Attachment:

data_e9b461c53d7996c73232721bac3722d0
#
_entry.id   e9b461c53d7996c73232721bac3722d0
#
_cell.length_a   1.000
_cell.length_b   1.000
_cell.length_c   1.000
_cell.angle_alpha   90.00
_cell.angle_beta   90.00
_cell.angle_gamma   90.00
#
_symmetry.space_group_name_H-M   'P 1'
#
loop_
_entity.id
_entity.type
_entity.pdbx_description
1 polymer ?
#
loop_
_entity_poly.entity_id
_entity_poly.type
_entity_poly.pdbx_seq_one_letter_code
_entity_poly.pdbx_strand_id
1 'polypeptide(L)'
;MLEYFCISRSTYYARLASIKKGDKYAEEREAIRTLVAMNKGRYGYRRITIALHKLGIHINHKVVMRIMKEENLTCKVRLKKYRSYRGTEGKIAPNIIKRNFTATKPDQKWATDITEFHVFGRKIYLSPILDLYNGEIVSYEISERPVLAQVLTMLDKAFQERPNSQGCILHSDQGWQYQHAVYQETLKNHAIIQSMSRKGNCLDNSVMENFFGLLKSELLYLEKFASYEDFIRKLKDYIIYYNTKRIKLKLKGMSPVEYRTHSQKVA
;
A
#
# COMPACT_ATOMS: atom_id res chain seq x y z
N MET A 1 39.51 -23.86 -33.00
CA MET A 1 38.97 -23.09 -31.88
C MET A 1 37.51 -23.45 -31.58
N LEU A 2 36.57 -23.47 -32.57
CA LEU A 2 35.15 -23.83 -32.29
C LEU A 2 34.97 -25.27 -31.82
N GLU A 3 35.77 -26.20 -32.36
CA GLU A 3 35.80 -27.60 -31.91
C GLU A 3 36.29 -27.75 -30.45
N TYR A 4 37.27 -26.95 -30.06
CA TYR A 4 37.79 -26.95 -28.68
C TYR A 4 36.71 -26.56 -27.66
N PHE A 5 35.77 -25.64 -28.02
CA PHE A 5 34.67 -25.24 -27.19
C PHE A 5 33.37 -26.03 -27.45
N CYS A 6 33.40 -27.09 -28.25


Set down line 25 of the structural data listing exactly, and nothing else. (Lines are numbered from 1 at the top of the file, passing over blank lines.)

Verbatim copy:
1 'polypeptide(L)'